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4 Dividend Stock Stalwarts to Buy

They don't just cut checks — they keep writing bigger ones

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Occidental Petroleum

Occidental Petroleum (NYSE:OXY) has raised its payout sharply in recent years. In fact, the dividend has more than doubled from 88 cents (annualized) in 2007 to $2.16 today. Dividend growth over the last five years has averaged an impressive 19.7% annually.

OXY is a quality company that is a pure play on oil, so it should do well with oil prices consistently at or above $100 per barrel. The 2.2% yield is lower than GIS and CPB, but it’s still strong and appears likely to increase with future dividend hikes.

Illinois Tool Works

Illinois Tool Works (NYSE:ITW) has paid a dividend for nearly 25 years, starting at 4 cents (annualized) in 1988 and rising to $1.44 for a current yield of 2.5%. Dividend growth over the last five years has averaged 11.4% annually. If you bought the stock at the end of the first quarter in 2007, you would be up 27% including dividends versus 11% in the underlying stock.

You might not have heard of ITW’s 800 brands, but they are leaders in their markets. The company manufactures products for industries around the world, including food and beverage, construction, electronics and automotive. Sales of both cars and trucks are expected to be up this year. With autos on the road almost 11 years old on average, pent-up demand should drive consumers to buy new ones.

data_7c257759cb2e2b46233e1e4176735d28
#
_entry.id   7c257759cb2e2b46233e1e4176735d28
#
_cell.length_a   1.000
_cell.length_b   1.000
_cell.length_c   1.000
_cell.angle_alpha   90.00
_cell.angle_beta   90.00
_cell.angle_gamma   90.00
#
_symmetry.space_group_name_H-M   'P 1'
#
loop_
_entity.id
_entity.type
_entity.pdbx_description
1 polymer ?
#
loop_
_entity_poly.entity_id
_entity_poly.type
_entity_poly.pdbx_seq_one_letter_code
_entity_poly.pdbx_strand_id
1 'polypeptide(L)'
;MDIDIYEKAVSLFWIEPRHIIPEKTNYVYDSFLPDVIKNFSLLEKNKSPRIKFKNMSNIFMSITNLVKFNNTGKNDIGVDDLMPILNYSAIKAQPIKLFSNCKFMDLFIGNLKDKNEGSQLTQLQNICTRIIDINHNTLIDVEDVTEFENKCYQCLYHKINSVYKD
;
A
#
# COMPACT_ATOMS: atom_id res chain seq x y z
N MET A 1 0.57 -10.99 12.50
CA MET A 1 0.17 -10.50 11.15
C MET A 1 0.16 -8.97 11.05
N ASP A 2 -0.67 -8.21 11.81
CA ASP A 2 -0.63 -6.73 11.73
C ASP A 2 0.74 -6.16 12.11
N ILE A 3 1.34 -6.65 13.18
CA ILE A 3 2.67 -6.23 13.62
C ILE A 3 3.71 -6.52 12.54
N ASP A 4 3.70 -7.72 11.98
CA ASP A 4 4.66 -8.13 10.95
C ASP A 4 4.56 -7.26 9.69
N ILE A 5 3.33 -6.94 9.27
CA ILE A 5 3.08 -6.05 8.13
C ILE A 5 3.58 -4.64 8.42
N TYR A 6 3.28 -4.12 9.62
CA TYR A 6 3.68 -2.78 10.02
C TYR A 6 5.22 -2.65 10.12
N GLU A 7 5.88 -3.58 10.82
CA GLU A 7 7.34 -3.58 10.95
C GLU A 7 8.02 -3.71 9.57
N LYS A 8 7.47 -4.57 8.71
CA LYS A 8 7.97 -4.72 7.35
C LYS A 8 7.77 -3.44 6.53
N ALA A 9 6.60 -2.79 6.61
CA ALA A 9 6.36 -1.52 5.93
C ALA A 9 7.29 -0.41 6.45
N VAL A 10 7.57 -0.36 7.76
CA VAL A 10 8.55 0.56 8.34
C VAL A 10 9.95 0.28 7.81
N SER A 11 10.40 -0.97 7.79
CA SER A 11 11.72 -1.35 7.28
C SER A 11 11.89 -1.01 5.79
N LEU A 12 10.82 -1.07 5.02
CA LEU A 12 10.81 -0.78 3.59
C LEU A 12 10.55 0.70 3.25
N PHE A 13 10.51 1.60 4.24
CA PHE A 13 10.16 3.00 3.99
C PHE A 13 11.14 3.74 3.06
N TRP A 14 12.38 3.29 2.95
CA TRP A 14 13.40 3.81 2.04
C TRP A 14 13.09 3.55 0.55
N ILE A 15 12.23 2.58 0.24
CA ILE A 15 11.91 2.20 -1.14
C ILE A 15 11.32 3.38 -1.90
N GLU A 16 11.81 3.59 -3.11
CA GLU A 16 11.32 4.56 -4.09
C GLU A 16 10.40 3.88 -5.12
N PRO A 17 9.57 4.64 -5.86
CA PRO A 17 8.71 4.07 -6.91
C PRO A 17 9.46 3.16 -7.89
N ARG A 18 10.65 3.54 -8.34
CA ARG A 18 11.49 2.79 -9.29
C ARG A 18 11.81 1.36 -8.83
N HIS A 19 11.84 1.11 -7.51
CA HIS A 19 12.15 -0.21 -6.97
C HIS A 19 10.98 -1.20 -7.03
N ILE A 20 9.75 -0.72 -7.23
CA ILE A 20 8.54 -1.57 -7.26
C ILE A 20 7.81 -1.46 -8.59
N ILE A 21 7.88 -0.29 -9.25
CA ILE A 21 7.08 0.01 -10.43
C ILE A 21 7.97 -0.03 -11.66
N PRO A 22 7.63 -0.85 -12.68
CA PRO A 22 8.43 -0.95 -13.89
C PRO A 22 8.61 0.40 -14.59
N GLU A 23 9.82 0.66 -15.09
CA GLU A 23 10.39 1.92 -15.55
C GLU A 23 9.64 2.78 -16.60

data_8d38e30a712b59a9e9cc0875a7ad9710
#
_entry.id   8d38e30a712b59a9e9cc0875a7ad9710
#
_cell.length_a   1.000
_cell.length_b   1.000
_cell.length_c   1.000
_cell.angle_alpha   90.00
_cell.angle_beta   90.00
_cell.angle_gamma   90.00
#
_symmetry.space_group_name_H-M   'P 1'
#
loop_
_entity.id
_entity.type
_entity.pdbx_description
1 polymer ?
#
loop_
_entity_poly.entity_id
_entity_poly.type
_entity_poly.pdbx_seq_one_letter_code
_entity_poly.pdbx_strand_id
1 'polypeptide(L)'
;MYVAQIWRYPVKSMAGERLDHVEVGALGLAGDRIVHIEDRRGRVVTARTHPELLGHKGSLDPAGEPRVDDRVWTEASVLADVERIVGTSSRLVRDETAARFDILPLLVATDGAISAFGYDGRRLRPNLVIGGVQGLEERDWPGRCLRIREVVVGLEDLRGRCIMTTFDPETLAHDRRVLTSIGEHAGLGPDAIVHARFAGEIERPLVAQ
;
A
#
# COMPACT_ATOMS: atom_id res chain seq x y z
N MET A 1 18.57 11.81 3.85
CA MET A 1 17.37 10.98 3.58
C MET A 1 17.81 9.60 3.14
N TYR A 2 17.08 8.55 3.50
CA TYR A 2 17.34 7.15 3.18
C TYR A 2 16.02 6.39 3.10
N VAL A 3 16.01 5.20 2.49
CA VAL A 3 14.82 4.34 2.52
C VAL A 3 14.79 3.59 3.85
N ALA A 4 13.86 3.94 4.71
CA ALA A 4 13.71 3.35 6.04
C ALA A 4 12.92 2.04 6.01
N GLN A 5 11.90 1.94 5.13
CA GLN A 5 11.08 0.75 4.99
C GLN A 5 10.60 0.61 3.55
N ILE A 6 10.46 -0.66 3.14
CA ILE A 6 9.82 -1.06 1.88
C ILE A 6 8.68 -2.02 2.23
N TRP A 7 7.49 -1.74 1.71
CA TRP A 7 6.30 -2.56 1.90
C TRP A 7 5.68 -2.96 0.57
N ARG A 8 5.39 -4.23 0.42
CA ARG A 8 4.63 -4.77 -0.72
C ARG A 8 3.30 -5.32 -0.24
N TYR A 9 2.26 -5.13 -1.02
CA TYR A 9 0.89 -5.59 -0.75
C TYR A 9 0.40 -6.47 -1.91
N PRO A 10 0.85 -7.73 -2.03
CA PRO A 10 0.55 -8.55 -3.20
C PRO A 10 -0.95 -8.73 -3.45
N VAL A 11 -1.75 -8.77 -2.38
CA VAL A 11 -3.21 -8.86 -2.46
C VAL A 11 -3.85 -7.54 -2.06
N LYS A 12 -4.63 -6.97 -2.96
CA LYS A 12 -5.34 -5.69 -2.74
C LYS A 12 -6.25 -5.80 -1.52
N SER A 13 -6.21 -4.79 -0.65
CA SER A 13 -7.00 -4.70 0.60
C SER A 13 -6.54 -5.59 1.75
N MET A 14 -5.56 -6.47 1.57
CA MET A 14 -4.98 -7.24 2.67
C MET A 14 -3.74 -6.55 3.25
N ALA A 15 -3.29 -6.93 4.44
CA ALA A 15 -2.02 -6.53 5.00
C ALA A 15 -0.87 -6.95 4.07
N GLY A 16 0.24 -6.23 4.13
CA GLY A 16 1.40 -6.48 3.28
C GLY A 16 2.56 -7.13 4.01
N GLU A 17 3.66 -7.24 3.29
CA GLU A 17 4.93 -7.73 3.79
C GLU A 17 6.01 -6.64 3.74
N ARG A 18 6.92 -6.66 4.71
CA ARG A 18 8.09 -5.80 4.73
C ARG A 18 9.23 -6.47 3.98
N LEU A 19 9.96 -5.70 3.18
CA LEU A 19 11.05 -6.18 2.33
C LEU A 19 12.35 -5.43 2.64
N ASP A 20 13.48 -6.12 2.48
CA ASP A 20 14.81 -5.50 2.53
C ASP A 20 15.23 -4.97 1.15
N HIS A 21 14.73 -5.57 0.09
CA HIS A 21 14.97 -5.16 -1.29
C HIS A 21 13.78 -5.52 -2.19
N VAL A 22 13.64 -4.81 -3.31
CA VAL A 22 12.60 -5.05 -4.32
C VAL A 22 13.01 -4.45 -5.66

ITW also should become even more profitable by improving operating margins of newly acquired businesses as well as its base businesses. ITW has proven successful at this in the past. In fact, over the past 25 years, management’s strategies have yielded an average 13% compounded annual rate of return for shareholders.

Avoid Most UTES and REITs

Utilities always are popular dividend stocks. At the moment, however, I would put them in the “no growth” category that should be avoided, as there are regulatory, political and economic risks that could pressure the underlying stocks. You would think an improving economy would point to improved earnings for the utilities, but it doesn’t always flow through that directly. Another concern: The capital improvements required are immense, as our utilities are in dire need of upgrades and even overhauls in some cases.

I also would be wary of REITS in general. There are many different types, of course, and they don’t all have the same growth profile, but most deal in commercial real estate (like shopping malls and office buildings) and get their income from rents. REITS are reputable investments, but the problem is that valuations are very rich given that investors have piled into them since the market bottomed in 2009.

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